This is because it relates to real life experiences of people and allows you to digress into other subtle aspects of the culture that you are analyzing. If you are contemplating on writing an essay on cultural identity but have no clue or are somehow held such that you cannot write, we can gladly help. With our cultural identity essay example below, you can have a rough idea of how to write such an essay. Therefore, define culture and let the reader know which culture you will analyze.
African-American culture, also known as black culture, in the United States refers to the cultural contributions of Americans of African descent to the culture of the United Stateseither as part of or distinct from American culture.
The distinct identity of African-American culture is rooted in the historical experience of the African-American people, including the Middle Passage. The culture is both distinct and enormously influential to American culture as a whole.
African-American culture is rooted in Africa. It is a blend of chiefly sub-Saharan African and Sahelean cultures.
Although slavery greatly restricted the ability of Americans of African descent to practice their cultural traditions, many practices, values, and beliefs survived and over time have modified or blended with white culture.
There are some facets of African-American culture that were accentuated by the slavery period. The result is a unique and dynamic culture that has had and continues to have a profound impact on mainstream American culture, as well as the culture of the broader world. After emancipation, unique African-American traditions continued to flourish, as distinctive traditions or radical innovations in music, art, literature, religion, cuisine, and other fields.
Today, African-American culture has become a significant part of American culture and yet, at the same time, remains a distinct cultural body.
History From the earliest days of American slavery in the 17th century, slave owners sought to exercise control over their slaves by attempting to strip them of their African culture. The physical isolation and societal marginalization of African slaves and, later, of their free progeny, however, facilitated the retention of significant elements of traditional culture among Africans in the New World generally, and in the U.
Slave owners deliberately tried to repress independent political or cultural organization in order to deal with the many slave rebellions or acts of resistance that took place in the southern United States, BrazilHaitiand the Dutch Guyanas.
The imprint of Africa is evident in myriad ways, in politics, economics, language, music, hairstyles, fashion, dance, religion, cuisine, and worldview. In turn, African American culture has had a pervasive, transformative impact on many elements of mainstream American culture.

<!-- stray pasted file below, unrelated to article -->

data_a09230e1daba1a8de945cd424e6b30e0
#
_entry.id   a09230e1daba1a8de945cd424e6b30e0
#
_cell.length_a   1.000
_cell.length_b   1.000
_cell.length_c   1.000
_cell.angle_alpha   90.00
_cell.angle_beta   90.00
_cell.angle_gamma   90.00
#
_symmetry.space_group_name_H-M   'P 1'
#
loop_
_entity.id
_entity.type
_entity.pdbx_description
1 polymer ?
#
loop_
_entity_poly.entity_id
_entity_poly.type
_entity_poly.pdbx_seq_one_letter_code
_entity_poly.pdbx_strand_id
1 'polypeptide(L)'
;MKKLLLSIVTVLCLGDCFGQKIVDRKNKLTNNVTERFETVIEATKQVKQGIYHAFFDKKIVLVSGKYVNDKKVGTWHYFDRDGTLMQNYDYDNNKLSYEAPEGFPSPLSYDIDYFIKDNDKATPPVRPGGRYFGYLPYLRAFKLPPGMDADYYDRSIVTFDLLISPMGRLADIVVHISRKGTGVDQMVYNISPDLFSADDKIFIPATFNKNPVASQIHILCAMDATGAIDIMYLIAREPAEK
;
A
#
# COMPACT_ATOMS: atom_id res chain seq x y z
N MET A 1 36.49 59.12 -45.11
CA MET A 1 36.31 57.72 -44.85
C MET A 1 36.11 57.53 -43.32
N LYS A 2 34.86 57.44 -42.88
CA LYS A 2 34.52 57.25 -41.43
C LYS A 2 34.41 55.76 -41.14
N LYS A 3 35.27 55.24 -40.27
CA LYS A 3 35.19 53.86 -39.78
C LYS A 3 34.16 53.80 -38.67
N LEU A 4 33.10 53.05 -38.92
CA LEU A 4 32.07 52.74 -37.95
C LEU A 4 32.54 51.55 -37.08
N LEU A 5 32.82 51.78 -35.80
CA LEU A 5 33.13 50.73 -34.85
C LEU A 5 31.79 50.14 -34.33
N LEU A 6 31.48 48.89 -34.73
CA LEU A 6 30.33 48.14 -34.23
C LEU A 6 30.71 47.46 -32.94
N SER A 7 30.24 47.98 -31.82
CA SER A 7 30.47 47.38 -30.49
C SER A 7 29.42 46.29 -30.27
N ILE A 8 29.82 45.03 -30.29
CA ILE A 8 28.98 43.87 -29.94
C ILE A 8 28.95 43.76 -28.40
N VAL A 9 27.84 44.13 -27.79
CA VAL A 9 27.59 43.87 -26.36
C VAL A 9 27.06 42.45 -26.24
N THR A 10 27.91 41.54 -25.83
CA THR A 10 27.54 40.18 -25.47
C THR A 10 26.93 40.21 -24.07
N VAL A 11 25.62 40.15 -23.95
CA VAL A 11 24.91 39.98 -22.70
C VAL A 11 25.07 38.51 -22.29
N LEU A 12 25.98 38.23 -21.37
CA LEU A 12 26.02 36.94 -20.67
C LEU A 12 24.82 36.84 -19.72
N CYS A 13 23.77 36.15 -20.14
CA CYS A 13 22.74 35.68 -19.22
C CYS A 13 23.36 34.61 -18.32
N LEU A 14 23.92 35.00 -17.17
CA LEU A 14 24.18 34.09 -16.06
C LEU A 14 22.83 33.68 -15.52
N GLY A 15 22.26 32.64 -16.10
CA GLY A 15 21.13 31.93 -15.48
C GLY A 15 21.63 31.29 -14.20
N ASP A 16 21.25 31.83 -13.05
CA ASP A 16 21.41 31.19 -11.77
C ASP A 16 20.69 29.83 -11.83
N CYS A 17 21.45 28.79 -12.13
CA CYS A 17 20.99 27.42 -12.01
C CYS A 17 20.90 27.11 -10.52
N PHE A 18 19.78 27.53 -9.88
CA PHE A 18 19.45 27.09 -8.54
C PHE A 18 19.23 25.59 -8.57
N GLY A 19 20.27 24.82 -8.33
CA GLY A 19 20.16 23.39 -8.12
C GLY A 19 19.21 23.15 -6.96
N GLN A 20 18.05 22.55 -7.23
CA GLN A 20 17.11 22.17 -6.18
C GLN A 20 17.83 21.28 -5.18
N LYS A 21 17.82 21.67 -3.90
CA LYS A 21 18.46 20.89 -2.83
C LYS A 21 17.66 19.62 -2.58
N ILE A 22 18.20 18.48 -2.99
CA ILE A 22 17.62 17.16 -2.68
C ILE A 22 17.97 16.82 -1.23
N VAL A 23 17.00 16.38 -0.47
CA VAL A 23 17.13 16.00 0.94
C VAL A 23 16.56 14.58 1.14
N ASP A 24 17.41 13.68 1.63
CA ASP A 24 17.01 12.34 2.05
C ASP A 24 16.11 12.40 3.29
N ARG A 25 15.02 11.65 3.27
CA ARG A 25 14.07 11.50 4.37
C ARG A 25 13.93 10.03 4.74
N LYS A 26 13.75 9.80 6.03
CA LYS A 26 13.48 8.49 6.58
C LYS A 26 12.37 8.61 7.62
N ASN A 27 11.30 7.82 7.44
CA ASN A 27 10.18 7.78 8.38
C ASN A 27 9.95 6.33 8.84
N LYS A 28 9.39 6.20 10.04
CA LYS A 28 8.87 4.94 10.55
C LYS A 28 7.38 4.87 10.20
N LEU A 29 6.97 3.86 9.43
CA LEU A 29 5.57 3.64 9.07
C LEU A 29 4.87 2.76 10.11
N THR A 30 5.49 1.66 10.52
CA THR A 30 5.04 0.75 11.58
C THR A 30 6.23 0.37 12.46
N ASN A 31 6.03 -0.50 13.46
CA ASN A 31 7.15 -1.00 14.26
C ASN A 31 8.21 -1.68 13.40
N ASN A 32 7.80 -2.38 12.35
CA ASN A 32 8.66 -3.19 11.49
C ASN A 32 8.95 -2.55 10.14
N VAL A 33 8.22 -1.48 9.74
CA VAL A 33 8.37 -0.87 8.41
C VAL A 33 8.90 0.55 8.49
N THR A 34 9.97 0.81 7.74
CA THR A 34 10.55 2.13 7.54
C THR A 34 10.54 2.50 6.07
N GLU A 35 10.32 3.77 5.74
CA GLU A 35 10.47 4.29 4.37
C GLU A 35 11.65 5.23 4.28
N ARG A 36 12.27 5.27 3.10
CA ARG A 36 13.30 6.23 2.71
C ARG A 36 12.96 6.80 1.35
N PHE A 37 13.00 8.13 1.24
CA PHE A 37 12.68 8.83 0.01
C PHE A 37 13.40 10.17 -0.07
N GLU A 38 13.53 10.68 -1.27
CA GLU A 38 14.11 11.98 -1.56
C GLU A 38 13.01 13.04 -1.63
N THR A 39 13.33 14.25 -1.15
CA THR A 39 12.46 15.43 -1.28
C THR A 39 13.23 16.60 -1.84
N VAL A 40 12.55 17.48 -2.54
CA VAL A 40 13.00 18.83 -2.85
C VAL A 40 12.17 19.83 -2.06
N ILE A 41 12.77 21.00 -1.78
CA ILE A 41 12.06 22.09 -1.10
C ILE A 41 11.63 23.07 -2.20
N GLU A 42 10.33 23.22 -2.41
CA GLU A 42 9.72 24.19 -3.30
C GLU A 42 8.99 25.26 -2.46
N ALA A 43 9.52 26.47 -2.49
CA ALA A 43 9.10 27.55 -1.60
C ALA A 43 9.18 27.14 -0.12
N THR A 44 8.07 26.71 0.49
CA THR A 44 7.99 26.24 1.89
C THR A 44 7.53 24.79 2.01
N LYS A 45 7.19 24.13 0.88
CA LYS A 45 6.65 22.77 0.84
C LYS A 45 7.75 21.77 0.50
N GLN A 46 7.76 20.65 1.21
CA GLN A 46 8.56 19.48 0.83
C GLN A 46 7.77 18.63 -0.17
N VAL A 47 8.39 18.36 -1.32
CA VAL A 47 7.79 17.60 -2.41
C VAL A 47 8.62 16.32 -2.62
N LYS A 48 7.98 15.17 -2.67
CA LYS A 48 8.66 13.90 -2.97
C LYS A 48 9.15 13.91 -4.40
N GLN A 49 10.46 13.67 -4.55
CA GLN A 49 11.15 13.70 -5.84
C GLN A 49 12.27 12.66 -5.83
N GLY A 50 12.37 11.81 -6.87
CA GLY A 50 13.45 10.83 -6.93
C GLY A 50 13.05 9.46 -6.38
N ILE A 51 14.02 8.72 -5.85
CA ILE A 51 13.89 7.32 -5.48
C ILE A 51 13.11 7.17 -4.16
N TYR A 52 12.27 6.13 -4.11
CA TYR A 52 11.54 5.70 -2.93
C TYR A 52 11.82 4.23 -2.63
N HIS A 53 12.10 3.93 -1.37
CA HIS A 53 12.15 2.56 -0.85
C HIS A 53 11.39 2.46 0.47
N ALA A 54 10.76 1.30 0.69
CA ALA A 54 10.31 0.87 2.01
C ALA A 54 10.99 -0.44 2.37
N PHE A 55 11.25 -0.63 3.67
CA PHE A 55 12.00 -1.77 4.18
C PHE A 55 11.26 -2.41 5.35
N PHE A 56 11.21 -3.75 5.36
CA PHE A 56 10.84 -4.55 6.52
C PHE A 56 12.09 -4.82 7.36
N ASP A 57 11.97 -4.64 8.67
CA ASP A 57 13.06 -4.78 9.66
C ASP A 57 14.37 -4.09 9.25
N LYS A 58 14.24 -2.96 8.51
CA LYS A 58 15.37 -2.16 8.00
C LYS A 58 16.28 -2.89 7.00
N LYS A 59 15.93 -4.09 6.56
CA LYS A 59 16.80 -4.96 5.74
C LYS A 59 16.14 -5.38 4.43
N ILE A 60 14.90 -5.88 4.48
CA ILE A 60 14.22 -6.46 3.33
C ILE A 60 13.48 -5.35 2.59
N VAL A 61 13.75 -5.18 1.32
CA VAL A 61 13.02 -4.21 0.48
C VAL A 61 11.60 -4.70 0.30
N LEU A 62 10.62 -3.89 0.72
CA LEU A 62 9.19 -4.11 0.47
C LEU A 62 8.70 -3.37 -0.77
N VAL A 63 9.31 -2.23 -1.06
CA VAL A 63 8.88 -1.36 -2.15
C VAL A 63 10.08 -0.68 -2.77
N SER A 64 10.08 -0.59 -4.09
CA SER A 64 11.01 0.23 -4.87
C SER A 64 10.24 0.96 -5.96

This process of mutual creative exchange is called creolization.
In the United States, the legislation that denied slaves formal education likely contributed to their maintaining a strong oral tradition, a common feature of indigenous African cultures. This was consistent with the griot practices of oral history in many African and other cultures that did not rely on the written word.
Many of these cultural elements have been passed from generation to generation through storytelling. The folktales provided African Americans the opportunity to inspire and educate one another.
The legacy of the African-American oral tradition manifests in diverse forms. African-American preachers tend to perform rather than simply speak. The emotion of the subject is carried through the speaker's tone, volume, and cadence, which tend to mirror the rising action, climax, and descending action of the sermon.
Often song, dance, verse, and structured pauses are placed throughout the sermon. Call and response is another pervasive element of the African-American oral tradition.
It manifests in worship in what is commonly referred to as the "amen corner.African-American dance, like other aspects of African-American culture, finds its earliest roots in the dances of the hundreds of African ethnic groups that made up African slaves in the Americas as well as influences from European sources in the United States.
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African American dance, like other aspects of African American culture, finds its earliest roots in the dances of the hundreds of African ethnic groups that made up African slaves in the Americas as well as influences from European sources in the United States. Dance in the African tradition, and thus in the tradition of slaves, was a part of.
Essay on African American Culture Works Cited Missing African American culture is defined as the learned, shared and transmitted values, beliefs, norms, and life ways carried by this group of people, which guides their decisions, thinking, and actions in patterned ways.
Many aspects of African American culture today reflect the culture of the general US population. However, the structure in African American families is often extended to include non-related “family” members or “fictive kin.”. The African American culture is much bigger than a micro culture.
This is because a micro-culture is a small group of people who share the same values, beliefs, and behaviors. The reason why the African American culture is not a micro culture is because there are all types of black Americans of all different types just like any other race.